Specific regime of ten-year liability not unconstitutional

Specific regime of ten-year liability not unconstitutional

In our newsflash of 3 November 2016 we already reported to you about the request for a preliminary ruling submitted by the Court of Appeal of Brussels concerning the interpretation of the ten-year liability of contractors and architects for stability-threatening defects. The Court asked the question whether the ten-year liability provided for in articles 1792 and 2270 of the Civil Code (CC) violates the constitutional principle of equality, given that this period (in contrast to the ordinary limitation period) is not amenable to interruption or suspension.

In its decision of 19 July 2017, the Constitutional Court answers this question in the negative. According to the Constitutional Court, the difference in treatment is reasonably justified.

First, the ten-year period within the meaning of the articles 1792 and 2270 CC is intended to protect public safety: the contractual liability of the architect or the contractor for serious defects is prolonged for an additional period of ten years as of the acceptance of the works. This period seeks to assure legal certainty and cannot be limited by contract.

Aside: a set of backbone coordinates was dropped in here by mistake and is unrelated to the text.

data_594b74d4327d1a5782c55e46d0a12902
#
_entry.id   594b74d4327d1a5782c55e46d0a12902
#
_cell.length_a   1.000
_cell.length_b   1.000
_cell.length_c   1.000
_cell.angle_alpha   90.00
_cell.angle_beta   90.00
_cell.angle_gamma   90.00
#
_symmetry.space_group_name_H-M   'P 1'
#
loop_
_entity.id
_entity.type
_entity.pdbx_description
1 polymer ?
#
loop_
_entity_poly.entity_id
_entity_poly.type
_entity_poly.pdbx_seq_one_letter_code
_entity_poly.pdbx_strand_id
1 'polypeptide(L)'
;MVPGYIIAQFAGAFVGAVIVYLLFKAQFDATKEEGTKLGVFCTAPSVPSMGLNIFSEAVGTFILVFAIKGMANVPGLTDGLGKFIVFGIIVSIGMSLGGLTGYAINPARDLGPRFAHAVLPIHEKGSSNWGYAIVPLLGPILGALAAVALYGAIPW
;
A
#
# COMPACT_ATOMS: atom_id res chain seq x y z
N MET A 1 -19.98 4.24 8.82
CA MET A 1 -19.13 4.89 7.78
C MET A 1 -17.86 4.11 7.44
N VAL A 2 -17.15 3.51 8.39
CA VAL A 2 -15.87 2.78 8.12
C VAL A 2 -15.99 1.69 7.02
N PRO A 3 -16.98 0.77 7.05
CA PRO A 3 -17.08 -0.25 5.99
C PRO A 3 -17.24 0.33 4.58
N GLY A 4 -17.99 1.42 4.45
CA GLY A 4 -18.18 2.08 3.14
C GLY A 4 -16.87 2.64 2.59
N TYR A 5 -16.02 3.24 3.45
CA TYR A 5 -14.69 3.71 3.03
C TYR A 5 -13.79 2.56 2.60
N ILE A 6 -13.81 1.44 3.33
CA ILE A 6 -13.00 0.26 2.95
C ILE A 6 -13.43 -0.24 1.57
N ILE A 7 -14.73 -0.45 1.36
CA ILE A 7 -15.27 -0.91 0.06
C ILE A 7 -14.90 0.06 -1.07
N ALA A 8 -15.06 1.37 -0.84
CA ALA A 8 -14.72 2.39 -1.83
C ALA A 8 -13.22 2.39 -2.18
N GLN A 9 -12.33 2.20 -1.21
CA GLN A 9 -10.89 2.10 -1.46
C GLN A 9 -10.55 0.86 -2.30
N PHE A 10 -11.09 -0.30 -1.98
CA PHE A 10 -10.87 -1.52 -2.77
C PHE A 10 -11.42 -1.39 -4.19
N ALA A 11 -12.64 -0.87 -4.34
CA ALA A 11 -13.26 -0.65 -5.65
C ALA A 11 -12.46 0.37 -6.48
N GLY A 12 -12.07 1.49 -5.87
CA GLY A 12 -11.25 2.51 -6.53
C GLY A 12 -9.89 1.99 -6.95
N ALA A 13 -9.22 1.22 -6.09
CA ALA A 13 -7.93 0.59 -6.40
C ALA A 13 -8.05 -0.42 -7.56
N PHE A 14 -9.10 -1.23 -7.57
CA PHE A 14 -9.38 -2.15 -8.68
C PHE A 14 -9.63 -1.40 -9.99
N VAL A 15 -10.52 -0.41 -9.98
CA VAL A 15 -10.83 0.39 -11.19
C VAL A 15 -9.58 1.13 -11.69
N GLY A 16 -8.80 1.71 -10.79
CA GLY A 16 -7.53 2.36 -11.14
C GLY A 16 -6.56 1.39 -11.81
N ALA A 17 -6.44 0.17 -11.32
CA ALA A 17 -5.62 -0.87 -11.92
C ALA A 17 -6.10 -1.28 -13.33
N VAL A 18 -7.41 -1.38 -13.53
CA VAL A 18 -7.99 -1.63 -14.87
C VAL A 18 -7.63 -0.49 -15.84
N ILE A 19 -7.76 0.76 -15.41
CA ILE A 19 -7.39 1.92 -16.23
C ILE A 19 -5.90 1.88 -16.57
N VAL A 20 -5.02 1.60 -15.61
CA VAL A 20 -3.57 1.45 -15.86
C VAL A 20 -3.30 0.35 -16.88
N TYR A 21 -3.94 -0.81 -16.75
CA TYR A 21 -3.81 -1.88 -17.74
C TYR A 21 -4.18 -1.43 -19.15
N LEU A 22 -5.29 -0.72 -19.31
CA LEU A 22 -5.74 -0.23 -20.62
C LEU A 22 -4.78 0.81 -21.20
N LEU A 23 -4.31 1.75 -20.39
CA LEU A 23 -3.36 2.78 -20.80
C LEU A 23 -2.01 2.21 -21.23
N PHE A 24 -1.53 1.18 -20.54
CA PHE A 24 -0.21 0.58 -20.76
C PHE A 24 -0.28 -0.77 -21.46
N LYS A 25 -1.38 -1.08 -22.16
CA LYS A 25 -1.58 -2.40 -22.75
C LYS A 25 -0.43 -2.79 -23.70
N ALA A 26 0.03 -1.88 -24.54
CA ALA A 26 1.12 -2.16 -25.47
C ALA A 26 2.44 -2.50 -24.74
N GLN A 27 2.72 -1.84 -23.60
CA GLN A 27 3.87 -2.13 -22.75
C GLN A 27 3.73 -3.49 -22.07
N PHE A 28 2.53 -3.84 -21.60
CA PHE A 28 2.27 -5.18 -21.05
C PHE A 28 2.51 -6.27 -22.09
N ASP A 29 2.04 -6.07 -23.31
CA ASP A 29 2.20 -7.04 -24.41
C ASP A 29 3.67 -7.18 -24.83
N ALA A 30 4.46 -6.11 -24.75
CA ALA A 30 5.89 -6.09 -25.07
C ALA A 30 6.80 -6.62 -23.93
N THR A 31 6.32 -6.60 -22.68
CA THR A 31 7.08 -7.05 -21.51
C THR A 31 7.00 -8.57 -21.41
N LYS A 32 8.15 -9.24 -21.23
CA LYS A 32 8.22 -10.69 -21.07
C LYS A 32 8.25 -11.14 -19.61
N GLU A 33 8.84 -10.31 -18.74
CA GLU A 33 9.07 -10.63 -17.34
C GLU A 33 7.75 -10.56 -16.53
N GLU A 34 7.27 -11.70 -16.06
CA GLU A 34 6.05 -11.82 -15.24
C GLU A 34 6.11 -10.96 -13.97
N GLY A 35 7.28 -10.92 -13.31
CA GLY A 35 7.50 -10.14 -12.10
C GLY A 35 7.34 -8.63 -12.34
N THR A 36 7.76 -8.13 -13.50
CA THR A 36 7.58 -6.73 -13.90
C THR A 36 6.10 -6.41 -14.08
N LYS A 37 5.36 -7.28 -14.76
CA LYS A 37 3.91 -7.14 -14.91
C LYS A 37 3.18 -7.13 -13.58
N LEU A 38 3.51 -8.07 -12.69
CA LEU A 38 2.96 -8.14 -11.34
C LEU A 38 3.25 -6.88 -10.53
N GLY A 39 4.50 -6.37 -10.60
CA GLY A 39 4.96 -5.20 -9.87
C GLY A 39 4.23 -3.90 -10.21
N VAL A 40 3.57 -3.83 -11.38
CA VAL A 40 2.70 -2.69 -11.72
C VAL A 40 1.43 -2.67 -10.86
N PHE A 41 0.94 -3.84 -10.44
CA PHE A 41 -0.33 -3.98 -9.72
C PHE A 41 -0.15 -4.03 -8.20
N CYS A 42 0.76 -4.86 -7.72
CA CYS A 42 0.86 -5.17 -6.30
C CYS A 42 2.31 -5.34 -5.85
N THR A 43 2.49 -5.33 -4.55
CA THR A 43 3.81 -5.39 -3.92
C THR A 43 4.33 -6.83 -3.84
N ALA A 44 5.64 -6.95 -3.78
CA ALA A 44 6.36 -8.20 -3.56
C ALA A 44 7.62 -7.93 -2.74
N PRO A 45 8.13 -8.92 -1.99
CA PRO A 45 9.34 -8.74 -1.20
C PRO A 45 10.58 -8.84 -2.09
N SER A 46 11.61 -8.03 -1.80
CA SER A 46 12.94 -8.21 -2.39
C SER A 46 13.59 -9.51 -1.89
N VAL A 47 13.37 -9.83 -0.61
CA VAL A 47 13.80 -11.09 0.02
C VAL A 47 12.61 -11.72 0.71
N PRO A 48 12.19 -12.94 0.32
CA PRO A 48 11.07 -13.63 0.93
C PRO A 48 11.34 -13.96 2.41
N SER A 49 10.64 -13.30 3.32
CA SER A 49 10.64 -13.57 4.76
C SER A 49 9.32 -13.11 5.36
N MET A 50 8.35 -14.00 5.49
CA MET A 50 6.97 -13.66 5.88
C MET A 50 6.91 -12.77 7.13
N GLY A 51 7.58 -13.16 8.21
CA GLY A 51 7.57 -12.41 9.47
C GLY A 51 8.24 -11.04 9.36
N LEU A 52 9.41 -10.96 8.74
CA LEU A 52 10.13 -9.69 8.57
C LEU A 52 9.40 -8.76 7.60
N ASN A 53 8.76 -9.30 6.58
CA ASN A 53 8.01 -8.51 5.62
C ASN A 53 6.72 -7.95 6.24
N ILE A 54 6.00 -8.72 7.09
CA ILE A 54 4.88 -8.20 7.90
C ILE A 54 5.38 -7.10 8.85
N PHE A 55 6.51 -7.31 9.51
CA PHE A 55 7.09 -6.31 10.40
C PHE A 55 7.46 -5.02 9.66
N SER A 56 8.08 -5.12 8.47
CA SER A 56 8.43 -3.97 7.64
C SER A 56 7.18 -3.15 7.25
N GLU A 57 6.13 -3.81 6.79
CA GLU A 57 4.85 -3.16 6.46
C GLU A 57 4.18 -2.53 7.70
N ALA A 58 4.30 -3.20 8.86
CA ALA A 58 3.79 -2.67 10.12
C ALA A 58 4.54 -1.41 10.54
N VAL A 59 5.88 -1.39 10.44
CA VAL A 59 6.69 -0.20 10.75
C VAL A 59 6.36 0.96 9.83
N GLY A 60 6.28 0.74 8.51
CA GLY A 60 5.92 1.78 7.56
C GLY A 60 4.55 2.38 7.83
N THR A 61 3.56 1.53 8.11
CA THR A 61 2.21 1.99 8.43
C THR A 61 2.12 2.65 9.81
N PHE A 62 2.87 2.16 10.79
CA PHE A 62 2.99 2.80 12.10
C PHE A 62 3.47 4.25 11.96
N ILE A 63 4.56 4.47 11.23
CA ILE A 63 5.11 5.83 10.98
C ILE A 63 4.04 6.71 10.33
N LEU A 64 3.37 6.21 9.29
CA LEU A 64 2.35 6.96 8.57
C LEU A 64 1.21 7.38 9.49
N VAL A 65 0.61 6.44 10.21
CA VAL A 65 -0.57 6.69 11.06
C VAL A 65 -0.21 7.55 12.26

By contrast, the filing of a claim based on minor defects after acceptance (i.e. defects that do not endanger the stability of the building) is subject to the ordinary limitation period of ten years provided for in article 2262bis, §1 CC. It is not of public order, given that it only aims to protect the principal, but not the public safety. Consequently, this period can be contractually limited.

Irrespective of the limitation period, a claim based on minor defects must be filed within a reasonable period as of their discovery. This procedural deadline does not apply for the filing of a claim on the basis of articles 1792 and 2270 CC. For this, only the ten-year period is important.

Finally, the Constitutional Court notes that a period of ten years is in any event sufficient to assess whether serious defects have arisen that are covered by the ten-year liability. For this reason as well, there is no occasion to regard the ten-year extinctive time limit as being unconstitutional.

For more information on this subject, you can always contact Joost Bats, Siegfried Busscher and Marco Schoups (the authors).